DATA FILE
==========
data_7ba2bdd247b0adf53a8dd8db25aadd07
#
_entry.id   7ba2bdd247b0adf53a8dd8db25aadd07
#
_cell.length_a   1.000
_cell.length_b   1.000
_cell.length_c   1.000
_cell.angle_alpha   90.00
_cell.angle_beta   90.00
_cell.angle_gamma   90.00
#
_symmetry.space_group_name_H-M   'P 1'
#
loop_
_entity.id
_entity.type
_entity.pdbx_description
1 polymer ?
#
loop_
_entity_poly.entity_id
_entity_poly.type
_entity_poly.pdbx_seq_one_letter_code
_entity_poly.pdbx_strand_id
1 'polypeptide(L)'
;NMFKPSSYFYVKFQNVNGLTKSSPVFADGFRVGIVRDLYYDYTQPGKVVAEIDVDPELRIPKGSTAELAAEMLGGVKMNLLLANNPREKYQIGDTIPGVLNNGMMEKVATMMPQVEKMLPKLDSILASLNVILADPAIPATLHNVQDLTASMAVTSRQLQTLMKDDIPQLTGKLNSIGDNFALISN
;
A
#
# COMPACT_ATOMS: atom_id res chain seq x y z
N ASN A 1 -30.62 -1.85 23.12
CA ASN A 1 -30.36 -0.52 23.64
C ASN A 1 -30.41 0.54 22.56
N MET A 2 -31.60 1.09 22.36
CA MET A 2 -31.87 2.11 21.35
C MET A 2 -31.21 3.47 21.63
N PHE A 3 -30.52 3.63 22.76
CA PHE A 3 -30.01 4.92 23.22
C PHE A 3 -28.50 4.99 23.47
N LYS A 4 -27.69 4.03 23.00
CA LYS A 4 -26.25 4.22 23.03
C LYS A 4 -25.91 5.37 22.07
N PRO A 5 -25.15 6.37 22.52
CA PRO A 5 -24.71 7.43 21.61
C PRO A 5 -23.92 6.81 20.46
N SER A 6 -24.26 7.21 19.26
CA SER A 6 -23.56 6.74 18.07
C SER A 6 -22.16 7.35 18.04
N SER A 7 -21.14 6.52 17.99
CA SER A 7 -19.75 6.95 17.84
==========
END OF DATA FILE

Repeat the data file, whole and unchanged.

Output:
data_7ba2bdd247b0adf53a8dd8db25aadd07
#
_entry.id   7ba2bdd247b0adf53a8dd8db25aadd07
#
_cell.length_a   1.000
_cell.length_b   1.000
_cell.length_c   1.000
_cell.angle_alpha   90.00
_cell.angle_beta   90.00
_cell.angle_gamma   90.00
#
_symmetry.space_group_name_H-M   'P 1'
#
loop_
_entity.id
_entity.type
_entity.pdbx_description
1 polymer ?
#
loop_
_entity_poly.entity_id
_entity_poly.type
_entity_poly.pdbx_seq_one_letter_code
_entity_poly.pdbx_strand_id
1 'polypeptide(L)'
;NMFKPSSYFYVKFQNVNGLTKSSPVFADGFRVGIVRDLYYDYTQPGKVVAEIDVDPELRIPKGSTAELAAEMLGGVKMNLLLANNPREKYQIGDTIPGVLNNGMMEKVATMMPQVEKMLPKLDSILASLNVILADPAIPATLHNVQDLTASMAVTSRQLQTLMKDDIPQLTGKLNSIGDNFALISN
;
A
#
# COMPACT_ATOMS: atom_id res chain seq x y z
N ASN A 1 -30.62 -1.85 23.12
CA ASN A 1 -30.36 -0.52 23.64
C ASN A 1 -30.41 0.54 22.56
N MET A 2 -31.60 1.09 22.36
CA MET A 2 -31.87 2.11 21.35
C MET A 2 -31.21 3.47 21.63
N PHE A 3 -30.52 3.63 22.76
CA PHE A 3 -30.01 4.92 23.22
C PHE A 3 -28.50 4.99 23.47
N LYS A 4 -27.69 4.03 23.00
CA LYS A 4 -26.25 4.22 23.03
C LYS A 4 -25.91 5.37 22.07
N PRO A 5 -25.15 6.37 22.52
CA PRO A 5 -24.71 7.43 21.61
C PRO A 5 -23.92 6.81 20.46
N SER A 6 -24.26 7.21 19.26
CA SER A 6 -23.56 6.74 18.07
C SER A 6 -22.16 7.35 18.04
N SER A 7 -21.14 6.52 17.99
CA SER A 7 -19.75 6.95 17.84